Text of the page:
Five reports in the New England Journal of Medicine today contradict reports from last summer that a possible mystery virus causing an AIDS-like syndrome poses a new threat to public health. After combing through some 230,000 cases in CDC's AIDS files, researchers concluded that incidents where an unknown virus was suspected -- in people suffering from low counts of infection-fighting white blood cells -- aren't linked by any common cause. In short, the reports argue, there is no mystery virus. The reports, based on studies by the U. S. Centers for Disease Control and Prevention, the National Institutes of Health, and several research centers, hark back to the International Conference on AIDS in Amsterdam in July. On the eve of the conference, Newsweek magazine published a cover story describing cases of an AIDS-like syndrome that occurred without any trace of human immunodeficiency virus, or HIV. Strongly suggesting that a stealthy new microbe threatened the nation's blood supply, Cornell University researcher Jeffrey Laurence stepped into the media spotlight, even warning the public to carry their own blood while traveling. The new studies conclude that the 101 known cases of apparent immune suppression without HIV are rare, sporadic and unrelated, stemming from a variety of health problems. Probably in existence for decades, this illness isn't new or transmissible, the reports conclude. In such cases, neither the patients' sexual partners nor household members were affected. In addition, people who donated blood to the patients as well as individuals who received transfusions from the patients were not found to harbor any illness. "At this point we can reasonably conclude that it is a rare syndrome; is not new; is not caused by HIV ...and does not appear to be caused by a transmissible agent," wrote Anthony S. Fauci, head of the NIH's Office of AIDS, in an editorial accompanying the research reports. Further, Dr. Fauci chastised the press for fomenting "near hysteria" through exaggerated reports last summer. The spotlight last summer turned a slender and preliminary report into the main event in Amsterdam, eclipsing major reports on the relentless spread of AIDS around the world, including a deadly new strain racing through military recruits in Thailand. Press accounts accused public health officials of ignoring a large public health threat posed by the mystery virus. In the wake of the outcry, global health authorities asked doctors to report any odd immune disorders. And in following months, scientists were summoned to meetings in Atlanta and Geneva amid an atmosphere of crisis. The CDC reviewed 230,000 cases reported in its AIDS surveillance system, and investigated 47 people who fit the description of "non-HIV immune deficiency." Others conducted minute lab analyses of certain HIV-free patients. The resulting reports are featured in today's issue of the New England Journal. Scott Holmberg of the CDC, chief author of one CDC report in the journal, found that the 47 people fitting the description suffered from a rare and diverse collection of disorders -- with no common thread to unite them. "This puts big limits on the amount of concern the public and scientific community should have," Dr. Holmberg said in a telephone interview. "It is not an epidemic. It is not new. It is not AIDS. " Thomas Spira, in a separate CDC report, examined five patients closely and found they harbored no virus and no trace of a key viral enzyme known as "reverse transcriptase." He agreed with Dr. Holmberg that the new cases differed from AIDS in several key respects, adding, "Nothing ...suggests that a transmissible agent causes this condition." Virologist David Ho of the Aaron Diamond AIDS Research Center in New York, reported in a third journal paper that he, too, finds the cases dissimilar from AIDS and has yet to see proof of a new virus. However, he leaves open the question of whether one might be found. Dr. Ho couldn't be reached for elaboration. Though still suspicious that a new virus exists, Cornell's Dr. Laurence conceded in an interview that the New England Journal reports are "perfectly reasonable," adding that his work hasn't progressed much since last summer. "I have one patient with viral enzyme and that could be from a million different sources," he said. Further, he seemed to back off from earlier assertions of a new public health threat, saying he now is looking at a tiny subgroup of immune disorders. "We're talking about very small numbers here," he said.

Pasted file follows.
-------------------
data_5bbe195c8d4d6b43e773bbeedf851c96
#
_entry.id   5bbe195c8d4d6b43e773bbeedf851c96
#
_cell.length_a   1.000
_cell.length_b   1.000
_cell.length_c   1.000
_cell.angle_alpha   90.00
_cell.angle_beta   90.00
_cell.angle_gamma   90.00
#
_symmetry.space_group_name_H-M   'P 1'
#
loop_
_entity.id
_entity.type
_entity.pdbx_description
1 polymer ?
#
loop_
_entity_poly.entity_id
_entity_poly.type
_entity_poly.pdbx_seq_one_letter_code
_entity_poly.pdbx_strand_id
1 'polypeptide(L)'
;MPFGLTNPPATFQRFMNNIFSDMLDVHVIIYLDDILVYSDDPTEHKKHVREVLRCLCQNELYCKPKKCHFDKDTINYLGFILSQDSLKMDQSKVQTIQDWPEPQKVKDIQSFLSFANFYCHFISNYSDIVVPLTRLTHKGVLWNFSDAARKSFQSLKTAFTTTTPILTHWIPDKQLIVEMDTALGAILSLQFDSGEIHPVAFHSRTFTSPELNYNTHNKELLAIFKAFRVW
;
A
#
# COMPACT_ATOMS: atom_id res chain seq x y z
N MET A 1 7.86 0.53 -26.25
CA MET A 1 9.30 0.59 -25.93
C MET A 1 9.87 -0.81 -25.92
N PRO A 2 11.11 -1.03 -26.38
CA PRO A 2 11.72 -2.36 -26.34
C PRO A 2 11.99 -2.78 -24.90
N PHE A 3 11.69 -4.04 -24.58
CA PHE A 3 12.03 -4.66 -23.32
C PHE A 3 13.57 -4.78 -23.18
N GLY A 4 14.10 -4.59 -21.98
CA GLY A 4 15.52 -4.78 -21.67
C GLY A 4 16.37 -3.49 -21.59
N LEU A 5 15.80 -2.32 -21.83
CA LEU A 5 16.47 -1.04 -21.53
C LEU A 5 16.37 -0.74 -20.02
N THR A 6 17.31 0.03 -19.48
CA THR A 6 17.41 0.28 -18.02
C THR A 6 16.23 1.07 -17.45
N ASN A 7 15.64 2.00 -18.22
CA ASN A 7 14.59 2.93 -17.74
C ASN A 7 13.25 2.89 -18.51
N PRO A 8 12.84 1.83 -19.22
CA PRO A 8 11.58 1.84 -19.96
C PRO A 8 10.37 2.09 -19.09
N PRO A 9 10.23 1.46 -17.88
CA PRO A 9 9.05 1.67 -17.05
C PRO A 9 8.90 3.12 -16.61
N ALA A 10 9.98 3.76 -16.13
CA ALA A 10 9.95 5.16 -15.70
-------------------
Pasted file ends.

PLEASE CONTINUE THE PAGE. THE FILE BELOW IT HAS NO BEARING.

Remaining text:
[This article is made available here by Dow Jones Co. for the personal and non-commercial use of callers to this bbs, in the hope that it will be of some help to those who are suffering from the disease and others who are seeking to help them.]